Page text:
With global demand increasing, liquefied natural gas (LNG) by 2025 will be the largest source of carbon emissions growth for the biggest oil and gas companies, according to an analysis by Wood Mackenzie.
Big Oil majors that include ExxonMobil Corp., BP plc, Royal Dutch Shell plc and Total SA have been boosting their LNG portfolios and laying plans for more export projects as the world’s thirst for natural gas grows. However, converting gas into LNG to enable transport is energy-intensive and consequently, emission-intensive, according to the natural resources consultancy.
“As part of the study, we looked at 25 majors, national oil companies and internationally focused large caps,” said co-author Amy Bowe, director of upstream consulting.
Gross emissions from the assets examined are growing slightly faster than production, at about 17% to 2025 versus 15% for production.
“This is being driven largely by the higher intensity of primary growth themes -- heavy oil, oilsands and LNG,” Bowe said. “Conventional onshore assets are still the largest single source of emissions and production to 2025, but they represent a declining share in each case.
“In contrast, LNG emissions are forecast to realize the largest and fastest absolute increase, with liquefaction emissions also growing at the fastest rate of all the sources, about 43% versus 22% production growth.”
The report, “Positioning for the Future,” is considered the first comprehensive study specifically about carbon emissions in the upstream sector. Wood Mackenzie used data drawn from internal databases of upstream information to form the perspective.
“The carbon emissions targets set by the Paris Agreement, together with potential policy changes, are starting to influence investors’ capital decisions and shape companies’ long-term corporate strategies,” said co-author Gavin Law, head of gas and power consulting.
The international agreement reached in late 2015 by close to 200 countries requires participating nations to submit emissions reduction plans and review those plans every five years, to lay the foundation for keeping a global temperature rise below 2 C above pre-industrial levels. (President Trump has signaled the United States will withdraw from the landmark accord.)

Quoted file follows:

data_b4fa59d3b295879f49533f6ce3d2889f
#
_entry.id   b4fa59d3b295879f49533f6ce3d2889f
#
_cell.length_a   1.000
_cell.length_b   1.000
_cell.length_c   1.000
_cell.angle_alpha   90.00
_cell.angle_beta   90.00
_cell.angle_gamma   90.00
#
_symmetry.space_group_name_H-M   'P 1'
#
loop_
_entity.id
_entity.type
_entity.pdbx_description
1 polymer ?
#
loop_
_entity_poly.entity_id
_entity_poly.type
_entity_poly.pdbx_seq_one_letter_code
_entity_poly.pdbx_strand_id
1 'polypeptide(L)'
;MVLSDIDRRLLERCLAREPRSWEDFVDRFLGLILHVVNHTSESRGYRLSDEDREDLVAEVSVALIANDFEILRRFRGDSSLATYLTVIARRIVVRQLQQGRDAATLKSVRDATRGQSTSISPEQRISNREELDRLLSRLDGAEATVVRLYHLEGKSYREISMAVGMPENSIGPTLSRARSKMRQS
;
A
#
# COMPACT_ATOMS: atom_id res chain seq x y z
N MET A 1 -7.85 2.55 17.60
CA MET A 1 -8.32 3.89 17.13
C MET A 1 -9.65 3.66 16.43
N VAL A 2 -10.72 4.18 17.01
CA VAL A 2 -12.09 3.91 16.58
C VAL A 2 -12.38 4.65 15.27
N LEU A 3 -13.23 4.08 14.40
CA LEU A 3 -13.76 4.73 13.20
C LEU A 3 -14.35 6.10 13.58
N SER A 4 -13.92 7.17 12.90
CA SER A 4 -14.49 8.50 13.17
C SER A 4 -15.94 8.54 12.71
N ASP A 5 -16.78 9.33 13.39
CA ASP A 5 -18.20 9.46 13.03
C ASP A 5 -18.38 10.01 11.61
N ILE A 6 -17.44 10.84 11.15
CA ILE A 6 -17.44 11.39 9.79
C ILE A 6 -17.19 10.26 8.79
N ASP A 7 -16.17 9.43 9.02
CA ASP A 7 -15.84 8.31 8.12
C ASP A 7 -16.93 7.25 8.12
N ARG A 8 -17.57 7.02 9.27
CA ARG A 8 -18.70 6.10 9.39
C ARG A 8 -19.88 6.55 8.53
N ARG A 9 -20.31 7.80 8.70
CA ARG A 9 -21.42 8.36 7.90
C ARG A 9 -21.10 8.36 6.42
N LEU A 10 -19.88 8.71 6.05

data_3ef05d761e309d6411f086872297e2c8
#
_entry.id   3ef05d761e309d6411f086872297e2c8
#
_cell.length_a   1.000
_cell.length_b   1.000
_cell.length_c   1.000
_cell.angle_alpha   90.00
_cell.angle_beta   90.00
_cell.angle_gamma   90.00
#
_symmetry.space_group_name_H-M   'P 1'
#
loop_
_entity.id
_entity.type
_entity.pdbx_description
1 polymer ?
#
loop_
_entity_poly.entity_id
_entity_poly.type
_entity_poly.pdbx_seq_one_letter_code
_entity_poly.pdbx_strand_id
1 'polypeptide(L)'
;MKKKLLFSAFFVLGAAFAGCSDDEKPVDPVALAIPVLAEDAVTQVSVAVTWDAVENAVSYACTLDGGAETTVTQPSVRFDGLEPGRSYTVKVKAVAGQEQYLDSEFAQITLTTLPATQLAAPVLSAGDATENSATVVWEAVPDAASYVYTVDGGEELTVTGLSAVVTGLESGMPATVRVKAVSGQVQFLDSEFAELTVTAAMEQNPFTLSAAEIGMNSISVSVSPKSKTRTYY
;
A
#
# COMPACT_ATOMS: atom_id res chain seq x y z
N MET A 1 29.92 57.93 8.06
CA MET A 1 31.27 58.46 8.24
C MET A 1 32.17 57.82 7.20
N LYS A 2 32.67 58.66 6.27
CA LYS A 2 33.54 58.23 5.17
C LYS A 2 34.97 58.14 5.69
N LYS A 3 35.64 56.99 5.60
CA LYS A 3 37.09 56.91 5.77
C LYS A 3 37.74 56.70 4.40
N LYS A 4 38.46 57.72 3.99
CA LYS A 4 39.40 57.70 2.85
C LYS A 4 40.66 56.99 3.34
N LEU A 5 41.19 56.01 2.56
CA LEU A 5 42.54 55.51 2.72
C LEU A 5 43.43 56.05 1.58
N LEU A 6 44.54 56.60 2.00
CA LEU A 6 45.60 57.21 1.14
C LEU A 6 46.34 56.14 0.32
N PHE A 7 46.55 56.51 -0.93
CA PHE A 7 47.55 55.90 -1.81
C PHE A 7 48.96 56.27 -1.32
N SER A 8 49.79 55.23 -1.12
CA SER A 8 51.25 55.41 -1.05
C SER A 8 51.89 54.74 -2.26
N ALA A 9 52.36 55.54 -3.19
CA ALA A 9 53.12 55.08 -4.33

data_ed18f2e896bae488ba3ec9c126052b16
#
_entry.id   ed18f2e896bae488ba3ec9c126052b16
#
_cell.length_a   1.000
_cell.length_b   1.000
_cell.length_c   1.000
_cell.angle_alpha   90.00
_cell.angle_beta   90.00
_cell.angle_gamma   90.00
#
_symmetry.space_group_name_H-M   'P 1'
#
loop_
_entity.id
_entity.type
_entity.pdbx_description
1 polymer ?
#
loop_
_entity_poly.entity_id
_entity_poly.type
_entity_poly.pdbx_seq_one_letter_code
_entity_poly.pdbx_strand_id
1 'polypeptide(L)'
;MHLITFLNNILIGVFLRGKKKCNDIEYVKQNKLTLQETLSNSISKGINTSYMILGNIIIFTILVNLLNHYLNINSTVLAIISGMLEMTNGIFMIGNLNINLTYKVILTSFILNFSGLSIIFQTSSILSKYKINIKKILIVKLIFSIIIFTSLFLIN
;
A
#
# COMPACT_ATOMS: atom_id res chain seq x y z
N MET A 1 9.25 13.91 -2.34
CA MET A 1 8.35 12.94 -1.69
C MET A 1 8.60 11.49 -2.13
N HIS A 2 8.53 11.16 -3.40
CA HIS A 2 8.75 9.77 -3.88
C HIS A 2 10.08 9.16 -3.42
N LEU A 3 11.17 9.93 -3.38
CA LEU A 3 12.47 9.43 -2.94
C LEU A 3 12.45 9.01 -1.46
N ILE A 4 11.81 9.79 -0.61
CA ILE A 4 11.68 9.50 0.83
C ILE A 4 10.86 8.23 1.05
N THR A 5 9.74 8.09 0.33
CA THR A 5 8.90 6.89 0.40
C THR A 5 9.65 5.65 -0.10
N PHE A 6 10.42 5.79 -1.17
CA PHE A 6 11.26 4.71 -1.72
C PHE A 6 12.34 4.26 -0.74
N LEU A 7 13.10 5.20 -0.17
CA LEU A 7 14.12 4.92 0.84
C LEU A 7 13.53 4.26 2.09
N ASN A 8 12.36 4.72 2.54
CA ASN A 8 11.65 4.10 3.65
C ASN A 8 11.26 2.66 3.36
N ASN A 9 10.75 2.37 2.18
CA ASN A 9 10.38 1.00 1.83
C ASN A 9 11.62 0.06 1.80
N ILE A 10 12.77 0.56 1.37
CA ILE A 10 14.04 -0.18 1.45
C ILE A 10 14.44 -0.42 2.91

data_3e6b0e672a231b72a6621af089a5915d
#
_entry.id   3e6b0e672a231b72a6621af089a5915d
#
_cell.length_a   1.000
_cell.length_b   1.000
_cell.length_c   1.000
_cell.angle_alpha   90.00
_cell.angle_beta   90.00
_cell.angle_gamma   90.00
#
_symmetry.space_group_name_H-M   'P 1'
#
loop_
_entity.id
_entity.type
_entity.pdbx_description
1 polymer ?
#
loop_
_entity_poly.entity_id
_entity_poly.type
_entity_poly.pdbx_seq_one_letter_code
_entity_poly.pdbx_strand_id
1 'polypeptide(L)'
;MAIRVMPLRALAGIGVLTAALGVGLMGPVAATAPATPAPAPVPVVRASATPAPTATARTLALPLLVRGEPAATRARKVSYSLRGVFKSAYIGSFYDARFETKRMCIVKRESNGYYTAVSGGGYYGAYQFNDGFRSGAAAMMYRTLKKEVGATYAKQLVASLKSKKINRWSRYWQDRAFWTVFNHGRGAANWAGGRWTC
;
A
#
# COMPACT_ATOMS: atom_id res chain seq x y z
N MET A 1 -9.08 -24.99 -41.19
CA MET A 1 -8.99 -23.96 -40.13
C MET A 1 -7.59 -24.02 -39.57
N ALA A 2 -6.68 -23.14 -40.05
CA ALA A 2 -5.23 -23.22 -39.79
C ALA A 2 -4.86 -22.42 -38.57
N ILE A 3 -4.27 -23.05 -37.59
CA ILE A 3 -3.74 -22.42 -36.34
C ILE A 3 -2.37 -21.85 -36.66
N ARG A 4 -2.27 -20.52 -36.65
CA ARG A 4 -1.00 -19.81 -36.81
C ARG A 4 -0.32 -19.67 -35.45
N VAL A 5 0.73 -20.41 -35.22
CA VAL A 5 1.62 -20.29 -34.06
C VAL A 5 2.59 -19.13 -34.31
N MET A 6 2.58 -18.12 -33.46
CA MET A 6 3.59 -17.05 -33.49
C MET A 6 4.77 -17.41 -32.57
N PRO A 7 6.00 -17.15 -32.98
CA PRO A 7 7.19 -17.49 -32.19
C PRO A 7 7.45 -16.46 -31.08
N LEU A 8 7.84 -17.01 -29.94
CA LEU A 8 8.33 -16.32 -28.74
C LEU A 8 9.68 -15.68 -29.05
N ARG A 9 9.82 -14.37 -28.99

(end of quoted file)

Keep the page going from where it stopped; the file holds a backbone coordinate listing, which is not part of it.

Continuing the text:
The financial markets and energy industry have focused on how supply and demand for oil and gas, as well as other forms of energy, may change in a low-carbon future. Indirect effects are important, but a perspective on companies’ direct exposure and risk is crucial, Law said.
“More countries are placing a price on carbon or imposing carbon-related regulations,” Law said. “This increases cost. It has never been more important to understand the value at risk.”
Upstream operators are keen to understand the impact of climate policies “and the move to a low-carbon future could have on their portfolios...This study is our response.”
Bowe said the “most intriguing finding was that, on the whole, the risk is less than we expected.”
When assessing the regulatory risk, researchers found that most of the upstream emissions -- 64% -- were dispersed between countries with a medium-to-high risk of sector-specific carbon regulations.
“As a result, under a $40/metric ton carbon dioxide (CO2) cost, which we believe represents a realistic average, the value of companies’ upstream assets could be reduced by up to 7%, depending on the regulatory regime,” Bowe said.
“However, we expect this will actually be closer to 2% under the most likely fiscal and regulatory scenario. In this scenario, liquid asset costs would increase by about 80 cents/bbl on average, although the impact could be more than twice that for high-intensity operations.”
Under Wood Mackenzie’s “most likely scenario, total value at risk would be an estimated $45 billion. This is far less than many expect in terms of the direct impact of carbon costs on company portfolios.”
Wood Mackenzie also determined that asset mix influences a company’s emissions intensity. Portfolio emissions intensities range from 1.8 to 8.0 grams of CO2/megajoule of production, with the majors having the highest emissions intensity on average, but the least variation as a group, while the large caps are most diverse.